Why Raising My Dog is Like Playing a Sport

Why Raising My Dog is Like Playing a Sport
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Picture this: It’s May 25, 2019, and as a ripe 19-year-old I decided I wanted to adopt a dog to add a bit of extra love to my life. Enter Finlay: the 30-pound dachshund terrier mix that now serves as my best friend and emotional support animal. 

I initially got Finlay to help support me through my struggles with mental health. I’ve had some adverse reactions to medication, and my doctor said getting a dog might be beneficial for me. Finlay has helped my mental health in so many ways and he never fails to bring a smile to my face. 

That being said, he’s truly the definition of crazy, which has led me to equate raising him to playing a sport. I broke it down into subcategories for you to fully understand my life with my sweet pup. 

It’s Not as Glamorous as it Seems 

Abby Schnable | The Phoenix Finlay pouting after leaving Chicago and not getting to be the only dog in the house anymore.

Much like the grind of a student-athlete, there is a grind to raising a dog. I got Finlay when he was 11-weeks-old. I had to potty train him as well as teach him how to walk on a leash and every other puppy thing you can think of. I had to constantly tell him “No, you can’t get on the furniture” or to not bark at every male he sees — as many members of the Phoenix know for some reason Finlay is avidly against tall men. I truly don’t understand it. 

One of the least glamorous moments I faced with Finlay was when I went on a weekend trip in November 2019. My amazing roommate — Editor-in-Chief Mary Chappell — volunteered to watch him for me and faced a puppy stomach flu. When I returned from the weekend, the sickness continued, earning me 3 a.m. potty breaks or having to clean dog puke off our rug. So, not fun. 

Then there are the moments that make it so worth it, such as the greeting I get every single day I come back from class. My personal favorite is the way he snuggles up to me when he knows I’ve had a bad day. He’s such a good boy, despite the craziness. 

It’s a Huge Time Commitment 

Abby Schnable | The Phoenix Finlay sitting on Sports Editor Abby Schnable’s bed at 7:30 in the morning.

While I’m not in the gym practicing sports every day, taking care of Finlay is truly an exercise in and of itself. I’m up by 7:30 a.m. every day. We go on two one-mile walk/runs a day. He’s a bit of an attention hog so he usually needs every ounce of my attention at all times.

I don’t get to go hang out with friends as often because I have Finlay back home to worry about. When he does tag along to my outings, a good chunk of my time is spent on short potty walks, eating up any moments with my friends. 

But again, I honestly don’t even mind. He’s the best excuse for when I don’t want to do something. Just a quick, “Oh, well I have to get home to Finlay” is the best way to get away from someone.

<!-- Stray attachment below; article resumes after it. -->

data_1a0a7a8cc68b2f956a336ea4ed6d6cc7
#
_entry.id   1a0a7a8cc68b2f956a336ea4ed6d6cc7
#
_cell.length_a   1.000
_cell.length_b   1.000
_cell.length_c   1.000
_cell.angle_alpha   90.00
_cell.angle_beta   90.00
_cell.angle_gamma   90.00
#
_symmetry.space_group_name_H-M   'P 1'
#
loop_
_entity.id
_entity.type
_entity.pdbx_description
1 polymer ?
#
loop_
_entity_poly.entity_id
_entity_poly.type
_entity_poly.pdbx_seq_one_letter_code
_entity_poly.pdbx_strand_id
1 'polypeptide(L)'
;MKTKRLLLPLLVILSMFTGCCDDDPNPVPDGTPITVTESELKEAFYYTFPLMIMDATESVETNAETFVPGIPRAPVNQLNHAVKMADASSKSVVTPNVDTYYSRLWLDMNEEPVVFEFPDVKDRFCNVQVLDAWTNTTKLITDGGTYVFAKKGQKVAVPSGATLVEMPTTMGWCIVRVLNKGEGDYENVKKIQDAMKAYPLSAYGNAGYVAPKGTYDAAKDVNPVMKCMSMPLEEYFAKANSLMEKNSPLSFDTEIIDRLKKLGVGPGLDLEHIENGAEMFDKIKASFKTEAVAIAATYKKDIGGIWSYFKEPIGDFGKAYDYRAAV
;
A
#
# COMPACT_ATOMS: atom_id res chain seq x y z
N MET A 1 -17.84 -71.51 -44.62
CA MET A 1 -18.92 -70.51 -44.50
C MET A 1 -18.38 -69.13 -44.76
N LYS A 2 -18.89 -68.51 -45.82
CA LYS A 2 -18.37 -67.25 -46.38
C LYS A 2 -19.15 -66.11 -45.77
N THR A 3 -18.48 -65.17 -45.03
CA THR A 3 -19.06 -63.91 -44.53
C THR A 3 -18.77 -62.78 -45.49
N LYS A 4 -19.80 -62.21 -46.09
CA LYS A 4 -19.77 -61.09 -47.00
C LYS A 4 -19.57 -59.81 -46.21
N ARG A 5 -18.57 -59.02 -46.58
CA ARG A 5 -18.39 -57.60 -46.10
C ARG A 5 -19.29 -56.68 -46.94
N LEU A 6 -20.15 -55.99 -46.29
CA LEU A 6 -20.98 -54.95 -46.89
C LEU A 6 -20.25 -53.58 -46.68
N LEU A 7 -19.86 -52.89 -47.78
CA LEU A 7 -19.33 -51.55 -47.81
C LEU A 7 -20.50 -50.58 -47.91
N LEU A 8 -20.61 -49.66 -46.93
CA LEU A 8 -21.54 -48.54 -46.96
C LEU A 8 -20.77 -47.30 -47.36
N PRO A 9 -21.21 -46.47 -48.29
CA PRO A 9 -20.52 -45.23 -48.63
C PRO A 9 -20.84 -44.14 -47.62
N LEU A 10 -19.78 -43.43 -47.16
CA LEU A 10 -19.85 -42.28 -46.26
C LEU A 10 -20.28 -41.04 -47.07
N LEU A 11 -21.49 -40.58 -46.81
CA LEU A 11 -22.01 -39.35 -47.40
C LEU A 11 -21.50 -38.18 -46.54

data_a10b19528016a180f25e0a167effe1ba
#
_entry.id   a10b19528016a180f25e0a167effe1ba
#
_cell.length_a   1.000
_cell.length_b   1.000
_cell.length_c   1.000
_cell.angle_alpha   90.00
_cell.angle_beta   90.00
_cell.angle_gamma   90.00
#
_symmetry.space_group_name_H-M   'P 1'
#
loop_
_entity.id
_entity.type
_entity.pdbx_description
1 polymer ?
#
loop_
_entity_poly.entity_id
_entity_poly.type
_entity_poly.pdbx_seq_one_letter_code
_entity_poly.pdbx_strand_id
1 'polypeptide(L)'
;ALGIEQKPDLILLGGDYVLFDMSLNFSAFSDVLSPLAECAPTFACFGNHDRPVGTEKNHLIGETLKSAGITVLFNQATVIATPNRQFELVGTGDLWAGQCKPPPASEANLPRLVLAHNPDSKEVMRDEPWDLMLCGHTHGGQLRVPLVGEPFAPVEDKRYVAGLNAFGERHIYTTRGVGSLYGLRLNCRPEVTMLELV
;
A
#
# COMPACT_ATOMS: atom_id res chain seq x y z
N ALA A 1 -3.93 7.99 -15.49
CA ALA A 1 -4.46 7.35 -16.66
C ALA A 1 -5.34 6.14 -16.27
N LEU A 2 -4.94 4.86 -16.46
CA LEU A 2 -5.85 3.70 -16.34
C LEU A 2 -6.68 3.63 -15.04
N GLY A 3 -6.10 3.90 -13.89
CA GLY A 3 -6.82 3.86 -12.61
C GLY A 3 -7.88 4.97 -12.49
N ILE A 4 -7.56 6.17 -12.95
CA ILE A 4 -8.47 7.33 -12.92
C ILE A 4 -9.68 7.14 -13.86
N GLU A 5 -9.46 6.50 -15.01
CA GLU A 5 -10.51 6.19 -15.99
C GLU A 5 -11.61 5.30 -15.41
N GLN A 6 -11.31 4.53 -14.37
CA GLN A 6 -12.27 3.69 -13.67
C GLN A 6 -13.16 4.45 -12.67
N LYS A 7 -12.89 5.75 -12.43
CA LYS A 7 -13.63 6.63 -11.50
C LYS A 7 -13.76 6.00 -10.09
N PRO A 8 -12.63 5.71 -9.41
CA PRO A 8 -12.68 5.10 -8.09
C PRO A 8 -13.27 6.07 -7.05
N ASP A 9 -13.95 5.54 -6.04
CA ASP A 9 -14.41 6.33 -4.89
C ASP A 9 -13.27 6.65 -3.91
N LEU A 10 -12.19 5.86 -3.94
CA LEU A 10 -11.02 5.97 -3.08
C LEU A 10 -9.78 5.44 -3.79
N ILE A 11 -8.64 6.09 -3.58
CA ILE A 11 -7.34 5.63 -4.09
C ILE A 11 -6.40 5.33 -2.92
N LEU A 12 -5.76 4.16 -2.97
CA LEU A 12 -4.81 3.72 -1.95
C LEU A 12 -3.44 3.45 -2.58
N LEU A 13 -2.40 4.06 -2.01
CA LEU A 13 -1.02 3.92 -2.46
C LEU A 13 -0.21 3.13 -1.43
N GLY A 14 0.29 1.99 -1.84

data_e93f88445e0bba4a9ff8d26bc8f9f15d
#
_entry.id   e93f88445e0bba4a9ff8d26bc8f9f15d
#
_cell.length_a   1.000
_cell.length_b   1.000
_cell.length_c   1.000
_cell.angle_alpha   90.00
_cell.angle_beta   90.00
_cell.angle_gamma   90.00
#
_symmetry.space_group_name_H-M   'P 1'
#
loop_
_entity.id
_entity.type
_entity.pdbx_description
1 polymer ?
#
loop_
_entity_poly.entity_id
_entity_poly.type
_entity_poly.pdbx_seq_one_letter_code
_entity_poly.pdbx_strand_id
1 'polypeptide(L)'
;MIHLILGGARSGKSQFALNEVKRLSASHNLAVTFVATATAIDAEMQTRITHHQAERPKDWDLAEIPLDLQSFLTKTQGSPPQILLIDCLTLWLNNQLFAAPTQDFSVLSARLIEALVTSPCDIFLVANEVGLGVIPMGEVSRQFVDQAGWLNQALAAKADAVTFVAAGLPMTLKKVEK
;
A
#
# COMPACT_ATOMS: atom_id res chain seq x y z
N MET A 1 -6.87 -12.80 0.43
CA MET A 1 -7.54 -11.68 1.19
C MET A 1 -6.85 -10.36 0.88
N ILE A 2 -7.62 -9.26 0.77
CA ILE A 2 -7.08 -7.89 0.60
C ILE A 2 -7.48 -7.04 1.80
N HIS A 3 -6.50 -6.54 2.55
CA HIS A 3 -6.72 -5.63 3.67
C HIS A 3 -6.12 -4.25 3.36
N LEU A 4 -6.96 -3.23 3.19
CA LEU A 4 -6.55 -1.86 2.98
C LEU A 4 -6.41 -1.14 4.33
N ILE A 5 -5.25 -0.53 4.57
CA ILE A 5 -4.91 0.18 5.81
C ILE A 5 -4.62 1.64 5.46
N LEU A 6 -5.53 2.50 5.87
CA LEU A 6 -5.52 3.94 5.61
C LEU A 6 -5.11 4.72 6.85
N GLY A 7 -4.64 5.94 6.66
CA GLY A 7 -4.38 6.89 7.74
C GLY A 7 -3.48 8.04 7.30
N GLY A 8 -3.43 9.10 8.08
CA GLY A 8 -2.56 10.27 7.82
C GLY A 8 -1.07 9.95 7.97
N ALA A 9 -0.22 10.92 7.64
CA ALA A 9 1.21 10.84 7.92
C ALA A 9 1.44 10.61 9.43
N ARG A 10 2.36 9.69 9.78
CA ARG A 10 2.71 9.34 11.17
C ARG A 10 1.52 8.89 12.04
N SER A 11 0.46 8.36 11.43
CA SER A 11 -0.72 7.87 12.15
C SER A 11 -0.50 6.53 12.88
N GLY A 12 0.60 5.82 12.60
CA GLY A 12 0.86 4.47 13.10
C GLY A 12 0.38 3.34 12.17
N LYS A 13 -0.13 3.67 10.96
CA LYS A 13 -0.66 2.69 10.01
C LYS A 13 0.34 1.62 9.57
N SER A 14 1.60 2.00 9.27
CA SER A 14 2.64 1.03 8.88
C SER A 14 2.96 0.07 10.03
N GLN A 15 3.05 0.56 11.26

It takes a Lot of Patience

Abby Schnable | The Phoenix Finlay exercising his control and trying not to climb across the table to eat the food.

I have never been a morning person. I probably never will be a morning person. But having a dog turns you into somewhat of a morning person. This is arguably my least favorite thing about having a dog. The amount of patience that goes into my 7:30 a.m. trips to take him to go potty is amazing. You never realize how tired you are more than when you’re standing outside waiting for a dog to pee and it’s less than 30 degrees outside. 

Also, all the training takes so much patience. Finlay has a strict routine when he gets fed. Sit. Right paw. Left paw. Lay down. Wait. Go ahead. But someone had to teach him that, it wasn’t something he learned overnight. 

He has quite the arsenal of tricks now, too. When someone is bouncing their knee, he will come and set his paw on their foot to alert them. His newest one: picking up markers. Not pens or pencils, only markers. My mom likes to obnoxiously throw Sharpies on the ground just so he’ll come pick them up and bring it back to her. He does expect treats for his performance.

It’ll be the Greatest Moments of Your Life

Abby Schnable | The Phoenix Finlay getting caught with his head in a Wheat Thins box.

So, I don’t know what it feels like to win an NCAA tournament or score the winning touchdown in a close game, but I imagine it’s the same feeling as the first time Finlay actually came to me upon hearing “Go to Mommy.” It was truly a euphoric experience. 

I came home from getting dinner with Chappell once to find he got his head stuck in a Wheat Thins box. Upon us entering the room, he froze, seemingly trying to act invisible. It’s still one of the funniest moments of my life, honestly. 

Having a dog in college is unbelievably hard, but Finlay has become such a pivotal part of my life. I am so glad I made the decision to adopt him. 

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